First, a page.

Holt county, Sand Hills (L. Bruner); Cherry county—breeds (J. M. Bates).

542a. Ammodramus sandwichensis savanna (Wils.). — SAVANNA SPARROW.

West Point, Omaha, Lincoln (L. Bruner); "Migratory, common, arrives in April, May, and September" (Taylor); "West to the plains" (Goss); Omaha —breeds (L. Skow); Peru, common—may breed (G. A. Coleman); Cherry county—breeds (J. M. Bates); O’Neill, Genoa, Wood River—exceedingly common (D. H. Talbot); "a not common summer resident, arrive early in May—breeds June 1 to 12, departs late August and September" (I. S. Trostler); Lincoln, April 19, Oct. 14, 16, 23 (D. A. Haggard).

542b. Ammodramus sandwichensis alaudinus (Bonap.).-WESTERN SAVANNA SPARROW.

Lincoln (L. Bruner); "Western North America in general" (Goss); Omaha—breeding (L. Skow); Lincoln, Oct. 10 (D. A. Haggard).

545. Ammodramus bairdi (Aud.).—BAIRD’s BUNTING.

Lincoln, West Point, Sioux county—breeding in latter locality (L Bruner); "One specimen mentioned by Baird as collected at Ft. Union, Nebraska (Taylor); O’Neill, Nebr., September 1884 (D. H. Talbot); "from the plains of the Red river and Saskatchewan south to Texas (A. 0. U. Check List.); "quite a common migrant—I have a set of five eggs taken by myself May 30, 1893, near Omaha that I feel positive are of this species" (I. S. Trostler).

546. Ammodramus savannarum passerinus (Wils.).--GRASS-HOPPER SPARROW; YELLOW-WINGED SPARROW.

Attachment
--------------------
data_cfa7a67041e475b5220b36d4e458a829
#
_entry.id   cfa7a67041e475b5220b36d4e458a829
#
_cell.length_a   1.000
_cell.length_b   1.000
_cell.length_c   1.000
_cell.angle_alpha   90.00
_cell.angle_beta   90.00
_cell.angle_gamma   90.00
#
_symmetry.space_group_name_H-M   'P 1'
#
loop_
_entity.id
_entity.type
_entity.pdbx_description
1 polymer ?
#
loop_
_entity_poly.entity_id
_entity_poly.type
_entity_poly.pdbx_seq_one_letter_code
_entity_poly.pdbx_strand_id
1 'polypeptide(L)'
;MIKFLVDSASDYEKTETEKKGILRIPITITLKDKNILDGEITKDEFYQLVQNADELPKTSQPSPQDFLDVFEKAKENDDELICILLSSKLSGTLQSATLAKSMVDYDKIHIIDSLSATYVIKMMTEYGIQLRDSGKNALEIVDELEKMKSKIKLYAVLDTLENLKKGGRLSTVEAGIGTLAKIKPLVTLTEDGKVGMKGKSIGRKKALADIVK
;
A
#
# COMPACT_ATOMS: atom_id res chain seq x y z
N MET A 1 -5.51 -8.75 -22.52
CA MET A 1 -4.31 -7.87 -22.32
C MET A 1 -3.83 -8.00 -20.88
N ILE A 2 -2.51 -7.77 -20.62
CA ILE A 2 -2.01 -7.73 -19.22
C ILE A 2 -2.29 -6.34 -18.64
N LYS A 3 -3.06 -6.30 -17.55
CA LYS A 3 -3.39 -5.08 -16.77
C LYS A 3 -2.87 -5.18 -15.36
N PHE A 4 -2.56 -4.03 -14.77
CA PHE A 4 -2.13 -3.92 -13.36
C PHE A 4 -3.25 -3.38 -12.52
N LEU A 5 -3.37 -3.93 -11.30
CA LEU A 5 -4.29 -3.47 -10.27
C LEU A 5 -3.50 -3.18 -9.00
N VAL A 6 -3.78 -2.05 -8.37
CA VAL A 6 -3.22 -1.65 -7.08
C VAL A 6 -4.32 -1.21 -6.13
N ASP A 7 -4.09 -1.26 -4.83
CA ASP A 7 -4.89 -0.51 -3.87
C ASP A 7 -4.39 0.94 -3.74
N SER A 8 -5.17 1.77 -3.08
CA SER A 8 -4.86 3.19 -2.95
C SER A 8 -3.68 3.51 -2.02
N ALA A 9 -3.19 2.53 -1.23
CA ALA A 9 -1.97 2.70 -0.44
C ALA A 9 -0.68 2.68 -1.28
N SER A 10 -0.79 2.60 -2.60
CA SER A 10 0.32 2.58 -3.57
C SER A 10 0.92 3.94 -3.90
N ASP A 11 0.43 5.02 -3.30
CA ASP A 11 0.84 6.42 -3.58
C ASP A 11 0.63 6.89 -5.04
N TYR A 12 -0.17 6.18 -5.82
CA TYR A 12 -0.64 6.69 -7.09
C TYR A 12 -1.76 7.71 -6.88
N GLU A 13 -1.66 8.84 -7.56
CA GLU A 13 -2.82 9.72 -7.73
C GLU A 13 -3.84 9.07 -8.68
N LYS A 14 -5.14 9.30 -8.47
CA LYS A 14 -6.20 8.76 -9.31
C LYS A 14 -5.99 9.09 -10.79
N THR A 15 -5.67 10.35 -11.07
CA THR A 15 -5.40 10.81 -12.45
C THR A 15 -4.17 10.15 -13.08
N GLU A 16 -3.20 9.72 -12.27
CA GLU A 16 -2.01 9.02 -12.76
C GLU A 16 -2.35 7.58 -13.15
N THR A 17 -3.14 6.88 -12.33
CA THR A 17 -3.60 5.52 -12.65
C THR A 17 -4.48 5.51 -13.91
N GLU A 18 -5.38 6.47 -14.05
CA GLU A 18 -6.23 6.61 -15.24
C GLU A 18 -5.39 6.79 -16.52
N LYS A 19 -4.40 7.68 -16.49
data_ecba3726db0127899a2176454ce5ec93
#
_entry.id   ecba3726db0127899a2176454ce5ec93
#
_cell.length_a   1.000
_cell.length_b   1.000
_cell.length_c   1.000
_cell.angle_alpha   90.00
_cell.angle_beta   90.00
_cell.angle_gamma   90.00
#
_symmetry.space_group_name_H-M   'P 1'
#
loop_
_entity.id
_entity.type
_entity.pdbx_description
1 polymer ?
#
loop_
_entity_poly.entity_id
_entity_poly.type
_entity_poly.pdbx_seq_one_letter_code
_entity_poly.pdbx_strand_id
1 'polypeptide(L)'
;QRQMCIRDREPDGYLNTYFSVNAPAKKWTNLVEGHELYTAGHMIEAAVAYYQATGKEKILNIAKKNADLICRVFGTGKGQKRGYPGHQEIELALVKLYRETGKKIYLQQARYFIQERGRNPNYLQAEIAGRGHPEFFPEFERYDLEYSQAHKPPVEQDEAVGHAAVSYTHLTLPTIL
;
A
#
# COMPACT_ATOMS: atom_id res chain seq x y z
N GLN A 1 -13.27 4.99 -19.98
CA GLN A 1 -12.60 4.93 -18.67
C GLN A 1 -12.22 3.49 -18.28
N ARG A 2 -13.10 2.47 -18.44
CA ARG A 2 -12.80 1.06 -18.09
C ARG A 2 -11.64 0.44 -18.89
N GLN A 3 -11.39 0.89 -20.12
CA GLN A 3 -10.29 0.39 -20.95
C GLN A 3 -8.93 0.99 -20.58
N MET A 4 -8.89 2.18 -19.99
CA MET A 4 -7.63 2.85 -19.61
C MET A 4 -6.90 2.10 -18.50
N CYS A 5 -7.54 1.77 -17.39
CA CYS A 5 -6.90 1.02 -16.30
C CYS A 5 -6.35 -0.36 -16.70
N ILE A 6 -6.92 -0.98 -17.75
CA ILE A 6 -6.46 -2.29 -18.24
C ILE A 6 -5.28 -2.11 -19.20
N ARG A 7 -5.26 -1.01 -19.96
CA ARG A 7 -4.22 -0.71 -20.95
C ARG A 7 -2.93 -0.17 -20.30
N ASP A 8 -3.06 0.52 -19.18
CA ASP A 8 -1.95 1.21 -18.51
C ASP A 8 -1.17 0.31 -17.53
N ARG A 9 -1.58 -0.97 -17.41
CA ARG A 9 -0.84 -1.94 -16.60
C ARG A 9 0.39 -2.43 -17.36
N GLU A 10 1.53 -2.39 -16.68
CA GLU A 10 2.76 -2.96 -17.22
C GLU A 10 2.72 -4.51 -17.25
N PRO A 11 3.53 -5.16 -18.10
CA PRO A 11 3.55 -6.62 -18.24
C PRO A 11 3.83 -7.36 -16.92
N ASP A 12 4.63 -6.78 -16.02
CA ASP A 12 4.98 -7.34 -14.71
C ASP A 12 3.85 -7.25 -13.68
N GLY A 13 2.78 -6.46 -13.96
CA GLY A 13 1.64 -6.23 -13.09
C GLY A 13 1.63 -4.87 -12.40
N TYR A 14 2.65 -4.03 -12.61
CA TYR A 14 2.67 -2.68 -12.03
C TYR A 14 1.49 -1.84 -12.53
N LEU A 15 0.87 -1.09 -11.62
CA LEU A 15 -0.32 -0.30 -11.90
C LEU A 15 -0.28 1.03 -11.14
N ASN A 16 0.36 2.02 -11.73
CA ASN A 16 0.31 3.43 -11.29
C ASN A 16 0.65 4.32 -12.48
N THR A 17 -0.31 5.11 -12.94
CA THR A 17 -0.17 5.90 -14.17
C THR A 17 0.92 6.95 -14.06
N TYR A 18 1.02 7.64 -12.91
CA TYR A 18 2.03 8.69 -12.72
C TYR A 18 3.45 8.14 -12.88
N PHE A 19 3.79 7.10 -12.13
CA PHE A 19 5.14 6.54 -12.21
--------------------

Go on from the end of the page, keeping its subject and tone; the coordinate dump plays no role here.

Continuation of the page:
West Point, Lincoln, Holt county (L. Bruner); "Abundant in Nebraska, and breeds here" (Aughey); "Summer resident, abundant" (Taylor); "West to the plains" (Goss); Peru, abundant—breeds (G. A. Coleman); a number of east middle Nebraska localities (D. H. Talbot); "common summer resident, arrives April 10 to May 1, breeds May 15 to 25, departs Sept. 5 to 30" (I. S. Trostler); Lincoln, May 10, 17 (D. A. Haggard).

546a. Ammodramus savannarum perpallidus (Ridgw.).— WESTERN GRASSHOPPER SPARROW.

Cherry county—breeds (J. M. Bates).

547. Ammodramus henslowii (Aud.).—HENSLOW'S SPARROW.

Lincoln, West Point (L. Bruner); "I have only occasionally met with this bird in Nebraska" (Aughey); "Summer resident, rare, has been found in the state as late as September" (Taylor); "West to the Plains" (Goss).

548. Ammodramus leconteii (Aud.).—LE CONTE’S SPARROW.

West Point, Lincoln, Omaha, Holt county (L. Bruner); "The Great Plains, north to Manitoba", (Goss); Wood River, Ponca (D. H. Talbot); "from the plains eastward to Illinois" (A. 0. U. Check List); Lincoln, May 17 (D. A. Haggard); Lincoln (B. Shimek).

549a. Ammodramus cadacutus nelsoni Allen. --NELSON’S SPARROW.

"From northern Illinois northward to North Dakota and Manitoba, south in winter to Texas" (A. 0. U. Check List); "chiefly in the Mississippi valley (Goss); Ft. Sisseton and Devil’s lake, N. Dak. (Vernon Bailey).

552. Chondestes grammacus (Say).—LARK FINCH; LARK BUNTING.

Lincoln, West Point—breeds (L. Bruner); Abundant—breeds (Aughey); "Summer resident, abundant, arrives in May and remains as late as Septemher" (Taylor); "Mississippi valley, north to Iowa, Wisconsin, etc." (Goss); Beatrice—breeding (A. S. Pearse); Omaha—breeds (L. Skow); Peru, common— breeds (G. A. Coleman); Cherry county—breeds (J. M. Bates); Jackson, Ponca, Newcastle (D. H. Talbot); Gage county—breeds (F. A. Colby); abundant summer resident, arrives April 1 to 10, breeds May 20 to June 10, departs Sept. 5 to 30 (I. S. Trostler); Lincoln, May 10 (D. A. Haggard).

553. Zonotrichia querula (Nutt.).—HARRIS’s SPARROW.